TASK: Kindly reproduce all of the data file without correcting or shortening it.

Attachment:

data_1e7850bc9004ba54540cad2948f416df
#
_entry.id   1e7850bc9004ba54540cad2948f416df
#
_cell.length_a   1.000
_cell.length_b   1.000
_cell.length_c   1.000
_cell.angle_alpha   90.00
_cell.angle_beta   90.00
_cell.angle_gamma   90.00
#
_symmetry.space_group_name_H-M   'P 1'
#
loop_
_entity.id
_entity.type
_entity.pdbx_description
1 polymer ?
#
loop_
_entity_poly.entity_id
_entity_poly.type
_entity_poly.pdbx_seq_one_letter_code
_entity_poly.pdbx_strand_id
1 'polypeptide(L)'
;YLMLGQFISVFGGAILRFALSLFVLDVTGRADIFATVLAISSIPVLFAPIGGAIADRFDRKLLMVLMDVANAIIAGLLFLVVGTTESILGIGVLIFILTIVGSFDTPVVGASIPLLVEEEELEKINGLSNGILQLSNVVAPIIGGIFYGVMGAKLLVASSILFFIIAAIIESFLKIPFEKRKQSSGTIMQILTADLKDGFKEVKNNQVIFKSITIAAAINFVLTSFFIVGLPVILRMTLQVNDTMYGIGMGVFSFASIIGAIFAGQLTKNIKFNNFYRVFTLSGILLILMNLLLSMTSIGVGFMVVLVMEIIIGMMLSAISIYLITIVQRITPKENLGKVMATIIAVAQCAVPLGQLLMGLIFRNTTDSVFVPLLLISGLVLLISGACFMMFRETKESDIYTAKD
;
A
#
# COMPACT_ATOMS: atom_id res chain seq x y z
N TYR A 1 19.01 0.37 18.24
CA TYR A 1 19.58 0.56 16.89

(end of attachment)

data_1e7850bc9004ba54540cad2948f416df
#
_entry.id   1e7850bc9004ba54540cad2948f416df
#
_cell.length_a   1.000
_cell.length_b   1.000
_cell.length_c   1.000
_cell.angle_alpha   90.00
_cell.angle_beta   90.00
_cell.angle_gamma   90.00
#
_symmetry.space_group_name_H-M   'P 1'
#
loop_
_entity.id
_entity.type
_entity.pdbx_description
1 polymer ?
#
loop_
_entity_poly.entity_id
_entity_poly.type
_entity_poly.pdbx_seq_one_letter_code
_entity_poly.pdbx_strand_id
1 'polypeptide(L)'
;YLMLGQFISVFGGAILRFALSLFVLDVTGRADIFATVLAISSIPVLFAPIGGAIADRFDRKLLMVLMDVANAIIAGLLFLVVGTTESILGIGVLIFILTIVGSFDTPVVGASIPLLVEEEELEKINGLSNGILQLSNVVAPIIGGIFYGVMGAKLLVASSILFFIIAAIIESFLKIPFEKRKQSSGTIMQILTADLKDGFKEVKNNQVIFKSITIAAAINFVLTSFFIVGLPVILRMTLQVNDTMYGIGMGVFSFASIIGAIFAGQLTKNIKFNNFYRVFTLSGILLILMNLLLSMTSIGVGFMVVLVMEIIIGMMLSAISIYLITIVQRITPKENLGKVMATIIAVAQCAVPLGQLLMGLIFRNTTDSVFVPLLLISGLVLLISGACFMMFRETKESDIYTAKD
;
A
#
# COMPACT_ATOMS: atom_id res chain seq x y z
N TYR A 1 19.01 0.37 18.24
CA TYR A 1 19.58 0.56 16.89